Development and Validation of a Serologic Test Panel for Detection of Powassan Virus Infection in U.S. Patients Residing in Regions Where Lyme
Disease Is Endemic
Thomm AM, Schotthoefer AM, Dupuis AP II, Kramer LD, Frost HM, Fritsche
TR, Harrington YA, Knox KK, Kehl SC.
/mSphere/. 2018 Jan 10;3(1). pii: e00467-17. eCollection 2018 Jan-Feb.
Powassan virus (POWV) is an emerging tick-borne arbovirus presenting a
public health threat in North America. POWV lineage II, also known as
deer tick virus, is the strain of the virus most frequently found in
/Ixodes scapularis/ ticks and is implicated in most cases of POWV
encephalitis in the United States. Currently, no commercial tests are
available to detect POWV exposure in tick-borne disease (TBD) patients.
We describe here the development and analytical validation of a
serologic test panel to detect POWV infections. The panel uses an
indirect enzyme immunoassay (EIA) to screen. EIA-positive samples reflex
to a laboratory-developed, POWV-specific immunofluorescence assay (IFA).
The analytical sensitivity of the test panel was 89%, and the limit of
detection was a plaque reduction neutralization test (PRNT) titer of
1:20. The analytical specificity was 100% for the IgM assay and 65% for
the IgG assay when heterologous-flavivirus-positive samples were tested.
On samples collected from regions where Lyme disease is endemic,
seroprevalence for POWV in TBD samples was 9.4% (10 of 106) versus 2%
when tested with non-TBD samples (2 of 100, /P/ = 0.034). No evidence of
POWV infection was seen in samples collected from a region where Lyme
disease was not endemic (0 of 22).
This test panel provides a sensitive and specific platform for detecting
a serologic response to POWV early in the course of infection when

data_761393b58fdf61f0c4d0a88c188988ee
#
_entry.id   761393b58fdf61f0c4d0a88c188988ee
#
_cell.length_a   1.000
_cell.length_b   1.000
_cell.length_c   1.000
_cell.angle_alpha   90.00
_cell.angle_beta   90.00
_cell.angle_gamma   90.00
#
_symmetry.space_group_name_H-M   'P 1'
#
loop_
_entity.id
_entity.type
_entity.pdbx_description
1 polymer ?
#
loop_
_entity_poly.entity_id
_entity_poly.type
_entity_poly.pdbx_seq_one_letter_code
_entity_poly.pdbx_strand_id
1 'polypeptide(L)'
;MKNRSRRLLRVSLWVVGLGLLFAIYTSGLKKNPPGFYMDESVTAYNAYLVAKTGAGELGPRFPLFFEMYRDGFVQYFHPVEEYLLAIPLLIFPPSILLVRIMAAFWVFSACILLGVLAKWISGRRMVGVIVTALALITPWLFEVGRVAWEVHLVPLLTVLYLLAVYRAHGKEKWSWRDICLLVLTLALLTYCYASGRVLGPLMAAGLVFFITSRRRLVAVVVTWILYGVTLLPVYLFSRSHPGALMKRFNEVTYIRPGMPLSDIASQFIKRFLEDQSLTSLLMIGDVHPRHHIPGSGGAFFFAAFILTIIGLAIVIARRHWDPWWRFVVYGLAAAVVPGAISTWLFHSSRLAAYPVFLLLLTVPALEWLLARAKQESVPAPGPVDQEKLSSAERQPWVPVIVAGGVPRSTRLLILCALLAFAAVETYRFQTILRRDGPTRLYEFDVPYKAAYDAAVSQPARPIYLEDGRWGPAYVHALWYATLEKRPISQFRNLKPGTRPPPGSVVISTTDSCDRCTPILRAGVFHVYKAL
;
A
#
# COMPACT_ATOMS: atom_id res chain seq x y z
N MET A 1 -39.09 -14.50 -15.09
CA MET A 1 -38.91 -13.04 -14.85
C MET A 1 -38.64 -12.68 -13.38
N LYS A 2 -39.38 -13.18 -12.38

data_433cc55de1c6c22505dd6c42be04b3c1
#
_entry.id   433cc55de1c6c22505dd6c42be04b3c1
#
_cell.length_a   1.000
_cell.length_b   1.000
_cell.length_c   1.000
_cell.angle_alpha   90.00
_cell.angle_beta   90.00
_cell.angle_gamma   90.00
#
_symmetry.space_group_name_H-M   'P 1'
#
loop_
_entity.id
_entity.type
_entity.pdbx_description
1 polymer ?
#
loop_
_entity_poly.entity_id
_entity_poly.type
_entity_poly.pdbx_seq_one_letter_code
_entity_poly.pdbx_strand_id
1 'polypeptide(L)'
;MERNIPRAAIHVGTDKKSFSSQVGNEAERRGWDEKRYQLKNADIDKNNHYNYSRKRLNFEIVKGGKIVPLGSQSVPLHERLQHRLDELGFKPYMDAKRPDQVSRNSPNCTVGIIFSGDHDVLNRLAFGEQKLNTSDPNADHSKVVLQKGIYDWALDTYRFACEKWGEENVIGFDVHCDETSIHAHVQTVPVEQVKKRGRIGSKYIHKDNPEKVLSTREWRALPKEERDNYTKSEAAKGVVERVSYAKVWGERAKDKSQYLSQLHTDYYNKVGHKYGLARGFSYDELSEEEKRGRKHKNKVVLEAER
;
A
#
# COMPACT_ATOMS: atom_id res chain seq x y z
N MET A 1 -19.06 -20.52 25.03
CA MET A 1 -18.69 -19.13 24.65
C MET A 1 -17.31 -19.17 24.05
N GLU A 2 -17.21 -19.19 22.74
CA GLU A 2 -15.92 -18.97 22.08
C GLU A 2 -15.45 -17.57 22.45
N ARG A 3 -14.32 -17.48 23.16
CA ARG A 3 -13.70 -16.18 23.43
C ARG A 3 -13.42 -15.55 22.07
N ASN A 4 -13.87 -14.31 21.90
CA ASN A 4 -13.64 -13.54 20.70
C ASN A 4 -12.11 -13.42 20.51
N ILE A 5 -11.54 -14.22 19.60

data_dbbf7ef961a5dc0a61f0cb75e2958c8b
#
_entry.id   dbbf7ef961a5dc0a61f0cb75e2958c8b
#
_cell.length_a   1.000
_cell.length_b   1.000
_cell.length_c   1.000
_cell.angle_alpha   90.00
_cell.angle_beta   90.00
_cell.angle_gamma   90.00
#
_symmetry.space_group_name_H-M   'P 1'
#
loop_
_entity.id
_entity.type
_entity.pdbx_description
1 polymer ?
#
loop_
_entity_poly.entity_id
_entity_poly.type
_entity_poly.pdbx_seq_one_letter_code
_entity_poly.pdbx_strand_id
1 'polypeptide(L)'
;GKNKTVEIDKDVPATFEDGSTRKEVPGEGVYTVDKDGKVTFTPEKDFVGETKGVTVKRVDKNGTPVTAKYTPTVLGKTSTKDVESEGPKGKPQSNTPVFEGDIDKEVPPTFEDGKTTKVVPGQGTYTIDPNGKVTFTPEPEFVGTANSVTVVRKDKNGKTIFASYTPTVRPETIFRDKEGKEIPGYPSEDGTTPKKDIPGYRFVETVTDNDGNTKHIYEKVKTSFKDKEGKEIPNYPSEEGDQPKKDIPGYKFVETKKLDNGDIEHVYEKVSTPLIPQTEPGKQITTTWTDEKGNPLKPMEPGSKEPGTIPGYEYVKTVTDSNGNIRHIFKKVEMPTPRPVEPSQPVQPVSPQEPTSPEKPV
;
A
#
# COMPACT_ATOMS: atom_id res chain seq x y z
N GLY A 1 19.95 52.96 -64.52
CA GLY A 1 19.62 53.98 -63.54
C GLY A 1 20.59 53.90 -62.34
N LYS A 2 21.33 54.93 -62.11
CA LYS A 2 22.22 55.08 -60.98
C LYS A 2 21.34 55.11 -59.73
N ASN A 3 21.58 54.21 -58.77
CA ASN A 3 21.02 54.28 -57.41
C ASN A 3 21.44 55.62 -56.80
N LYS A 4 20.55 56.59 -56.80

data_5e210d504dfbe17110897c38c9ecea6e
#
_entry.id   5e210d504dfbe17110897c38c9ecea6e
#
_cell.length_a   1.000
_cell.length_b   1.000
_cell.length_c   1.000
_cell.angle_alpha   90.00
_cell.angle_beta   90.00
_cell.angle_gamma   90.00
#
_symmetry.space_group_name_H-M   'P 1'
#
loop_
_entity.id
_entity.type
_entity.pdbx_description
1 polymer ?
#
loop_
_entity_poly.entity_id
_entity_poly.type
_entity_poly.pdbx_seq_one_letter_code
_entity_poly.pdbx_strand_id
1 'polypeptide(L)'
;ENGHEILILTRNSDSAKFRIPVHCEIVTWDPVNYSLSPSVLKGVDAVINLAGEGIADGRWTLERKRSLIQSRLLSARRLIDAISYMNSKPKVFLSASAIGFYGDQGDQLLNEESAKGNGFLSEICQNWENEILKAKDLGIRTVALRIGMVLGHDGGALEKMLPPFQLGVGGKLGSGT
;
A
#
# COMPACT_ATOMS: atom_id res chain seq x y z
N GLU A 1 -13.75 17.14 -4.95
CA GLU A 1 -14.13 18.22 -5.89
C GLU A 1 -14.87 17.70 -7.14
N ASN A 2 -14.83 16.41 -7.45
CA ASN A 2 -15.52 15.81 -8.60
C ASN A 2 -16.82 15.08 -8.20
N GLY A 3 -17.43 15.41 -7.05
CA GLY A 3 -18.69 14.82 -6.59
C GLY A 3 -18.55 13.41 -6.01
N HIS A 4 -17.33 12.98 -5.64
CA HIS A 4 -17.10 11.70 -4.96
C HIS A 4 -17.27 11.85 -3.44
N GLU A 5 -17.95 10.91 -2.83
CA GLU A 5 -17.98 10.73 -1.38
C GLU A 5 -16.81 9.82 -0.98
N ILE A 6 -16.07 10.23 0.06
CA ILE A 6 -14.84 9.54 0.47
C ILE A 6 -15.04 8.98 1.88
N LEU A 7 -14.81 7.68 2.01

neutralizing antibodies may not be detectable. Combined with clinical
history, the panel is an effective tool for identifying acute POWV
Approximately 100 cases of POWV disease were reported in the United
States over the past 10 years. Most cases have occurred in the Northeast
(52) and Great Lakes (45) regions
(https://www.cdc.gov/powassan/statistics.html). The prevalence of POWV
in ticks and mammals is increasing, and POWV poses an increasing threat
in a greater geographical range.
In areas of the Northeast and Midwest where Lyme disease is endemic,
POWV testing is recommended for patients with a recent tick bite,
patients with Lyme disease who have been treated with antibiotics, or
patients with a tick exposure who have tested negative for Lyme disease
or other tick-borne illnesses and have persistent symptoms consistent
with posttreatment Lyme disease. Testing could also benefit patients
with tick exposure and unexplained neurologic symptoms and chronic
fatigue syndrome (CFS) patients with known tick exposure.
Until now, diagnostic testing for Powassan virus has not been
commercially available and has been limited to patients presenting with
severe, neurologic complications. The lack of routine testing for
Powassan virus in patients with suspected tick-borne disease means that
little information is available regarding the overall prevalence of the
virus and the full spectrum of clinical symptoms associated with
infection. As /Ixodes scapularis/ is the tick vector for Powassan virus
and multiple other tick-borne pathogens, including the Lyme disease
bacterium, /Borrelia burgdorferi/, the clinical presentations and
long-term outcomes of Powassan virus infection and concurrent infection
with other tick-borne disease pathogens remain unknown.
More on Powassan: https://madisonarealymesupportgroup.com/2017/06/28/powassan-can-kill/